How to create the best content for your career website

08 June, 2017

Read in: Nederlands

Text writing is different from web writing. For your career website you can assume your visitor is scanning instead of reading. So it is very important to optimise content for the online user. We have to consider the online speed. People don’t like scrolling, and reading long texts even less. Would you like to know what is important for good content and how to apply this to your career site? This blog will help you! 

Online reading habits

Eye tracking and heat map research reveal how the online visitor scans your page. Most attention goes to the upper part. On a (random) online page the target group scans according to the well-known F pattern (for Fast).

Online users spend 80% of their time on a page to look for information above the fold. This is the visible part if you open a page, before scrolling. So less time is spent on the lower part of the page.

We also know that most users pay more attention to content at the left side, compared to the right side. Your user is also more inclined to scroll further if the first content he sees draws his attention or satisfies his needs.

Apply this to your career site

  • Put the most important information at the top
  • Get to the point immediately and be brief (large pieces of text are killing)

Composition and structure

Your site user needs structure. If you consider that a visitor reads only 20% of the words on a page, we are forced to draw his attention to the right content. The challenge: ensuring that the reader quickly recognises which information is important and relevant.

You wonder how to compose a good text? Use the AIDA model as a guideline. Attention, Interest, Desire and Action are the steps that your candidate will take to the conversion.

Apply this to your career site

  • Make every page easy-to-scan for your reader by:
    • an informative header and sub headers;
    • paragraphs and structure;
    • bulleted lists;
    • left alignment (header, sub headers and text);
    • one item for each paragraph;
    • less text;
    • important concepts in bold.
  • Keep the AIDA model in mind

Focussed on target group

The question you have to ask yourself while writing web text is: ‘What is the information my site visitor is looking for?’. On a career website this is for instance information regarding the atmosphere of an organisation, the working conditions, the projects or the people working at the organisation. Constantly try to think like the target group of your site and limit yourself to provide the most relevant information. The challenge is to connect to their perceptions and to respond to their information needs.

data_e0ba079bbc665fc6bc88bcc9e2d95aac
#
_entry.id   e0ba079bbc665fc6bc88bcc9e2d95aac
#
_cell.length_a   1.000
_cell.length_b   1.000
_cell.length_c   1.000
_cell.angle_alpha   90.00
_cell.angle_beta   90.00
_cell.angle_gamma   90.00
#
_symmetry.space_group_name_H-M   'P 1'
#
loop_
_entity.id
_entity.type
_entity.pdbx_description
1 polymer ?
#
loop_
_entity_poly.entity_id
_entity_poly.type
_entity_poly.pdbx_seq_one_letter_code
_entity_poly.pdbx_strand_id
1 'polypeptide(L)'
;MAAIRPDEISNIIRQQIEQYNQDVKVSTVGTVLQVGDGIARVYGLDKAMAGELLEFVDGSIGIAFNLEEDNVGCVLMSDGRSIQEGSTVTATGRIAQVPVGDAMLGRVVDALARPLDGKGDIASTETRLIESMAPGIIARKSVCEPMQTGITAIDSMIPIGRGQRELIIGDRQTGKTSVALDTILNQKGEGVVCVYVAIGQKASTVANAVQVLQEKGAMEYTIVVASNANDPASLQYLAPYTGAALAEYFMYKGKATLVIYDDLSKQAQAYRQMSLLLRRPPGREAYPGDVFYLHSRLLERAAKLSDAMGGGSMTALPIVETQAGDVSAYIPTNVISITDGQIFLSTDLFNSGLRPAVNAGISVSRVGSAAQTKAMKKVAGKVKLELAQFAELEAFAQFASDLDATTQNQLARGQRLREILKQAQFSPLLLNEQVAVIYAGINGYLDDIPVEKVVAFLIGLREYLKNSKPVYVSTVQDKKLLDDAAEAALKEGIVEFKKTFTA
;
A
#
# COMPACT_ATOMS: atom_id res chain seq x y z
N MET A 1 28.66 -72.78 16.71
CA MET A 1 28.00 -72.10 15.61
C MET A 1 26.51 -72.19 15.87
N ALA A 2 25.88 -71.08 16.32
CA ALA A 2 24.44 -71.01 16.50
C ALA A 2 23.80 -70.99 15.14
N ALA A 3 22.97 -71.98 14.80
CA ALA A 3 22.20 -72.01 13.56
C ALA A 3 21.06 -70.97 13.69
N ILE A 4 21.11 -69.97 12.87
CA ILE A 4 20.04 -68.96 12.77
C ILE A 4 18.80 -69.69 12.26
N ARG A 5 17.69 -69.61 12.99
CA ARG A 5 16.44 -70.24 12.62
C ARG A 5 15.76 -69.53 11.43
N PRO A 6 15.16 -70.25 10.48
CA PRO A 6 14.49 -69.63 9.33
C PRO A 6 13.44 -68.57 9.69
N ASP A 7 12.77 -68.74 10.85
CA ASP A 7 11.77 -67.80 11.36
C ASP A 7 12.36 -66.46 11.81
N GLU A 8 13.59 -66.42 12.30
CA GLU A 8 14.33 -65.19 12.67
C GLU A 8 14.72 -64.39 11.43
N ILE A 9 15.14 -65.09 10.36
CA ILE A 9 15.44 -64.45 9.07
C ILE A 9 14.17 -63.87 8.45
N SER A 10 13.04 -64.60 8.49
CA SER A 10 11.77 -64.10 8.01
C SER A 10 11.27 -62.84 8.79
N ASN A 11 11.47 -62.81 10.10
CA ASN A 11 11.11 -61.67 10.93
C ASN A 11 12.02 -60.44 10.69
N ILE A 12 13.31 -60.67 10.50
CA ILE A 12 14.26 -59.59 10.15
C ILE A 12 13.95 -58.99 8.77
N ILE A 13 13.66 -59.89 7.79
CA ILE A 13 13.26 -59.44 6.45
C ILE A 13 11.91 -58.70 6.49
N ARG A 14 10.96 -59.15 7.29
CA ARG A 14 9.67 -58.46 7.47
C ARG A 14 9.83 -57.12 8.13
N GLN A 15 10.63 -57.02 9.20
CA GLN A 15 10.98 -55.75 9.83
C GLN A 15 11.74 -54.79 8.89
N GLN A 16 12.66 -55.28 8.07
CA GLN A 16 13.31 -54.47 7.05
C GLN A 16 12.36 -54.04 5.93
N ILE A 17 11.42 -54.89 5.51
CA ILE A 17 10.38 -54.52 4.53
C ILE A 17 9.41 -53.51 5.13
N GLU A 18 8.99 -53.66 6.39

Apply this to your career site

  • Always write the content focussing on a target group and empathise with them
  • Always think from the point of view of the reader

The right (convincing) information

While keeping in mind the right target group, you start to comply with the information needs. Provide an ‘About us’ part, in which you explain your organisation, what you do and maybe something about products and services. Do not wander into less relevant information such as the entire history of your organisation. Rather provide a short, brief summary. It is also recommended to put a tagline on your homepage providing an overview of what your company stands for.

Also check the advantages of working for your company and think about the Unique Selling Points of your vacancies. What do you offer? Which type of information can convince the applicant (Desire)?

Apply this to your career site

  • Summarise what your company stands for
  • Check what you can offer and summarise it (briefly) for your site visitors

Easy-to-scan and findable

Using the right structure and layout you make your page easy-to-scan for the reader. But before your visitor can start scanning a page, he should be able to find it. By applying SEO to your texts, its findability increases.

As we mentioned earlier in the SEO blog, Google loves well-structured texts and it will scan the page, just as the site visitor will do. Important spots checked by the Google algorithm are:

  • URL of the page
  • Title-tag / SEO-title (title in the ‘roof’ of the browser)
  • Title and headers (H1, H2 etc.)
  • Plain text (more attention to the first 100 words and text in lists)

It is important to repeat the right keywords on these spots: the words people use in their search. This way you allow Google to give your page a good indexation. Put the most important keywords at the beginning of the sentences. It also helps to use bold concepts.

What are the right keywords for your content? You can figure it out using the Keyword Planner from Google Adwords. Use the keywords with the biggest search volume for your text. For vacancies, ‘vacancy’, employment location, job title and company name are often important keywords. For more variation in your text you can use synonyms (Google will recognise those). Compose your text with about 2-3% keywords and use about 300 or more words.

Apply this to your career site

  • Repeat important keywords in the page URL, (SEO) title and sub headers
  • Use the guideline: 2-3% of the text – at least 300 words – consists of keywords

How does your career site’s content score?

Schermafbeelding 2016-11-04 om 14.00.54Wondering how your organisation scores on this topic? Content is 1 out of 6 topics of the ‘Career website checklist’. Complete the checklist, improve where needed and increase the quality of your hirings.

Once you’ve finished the test you receive the whitepaper ‘Career website checklist‘, with background information and practical examples.


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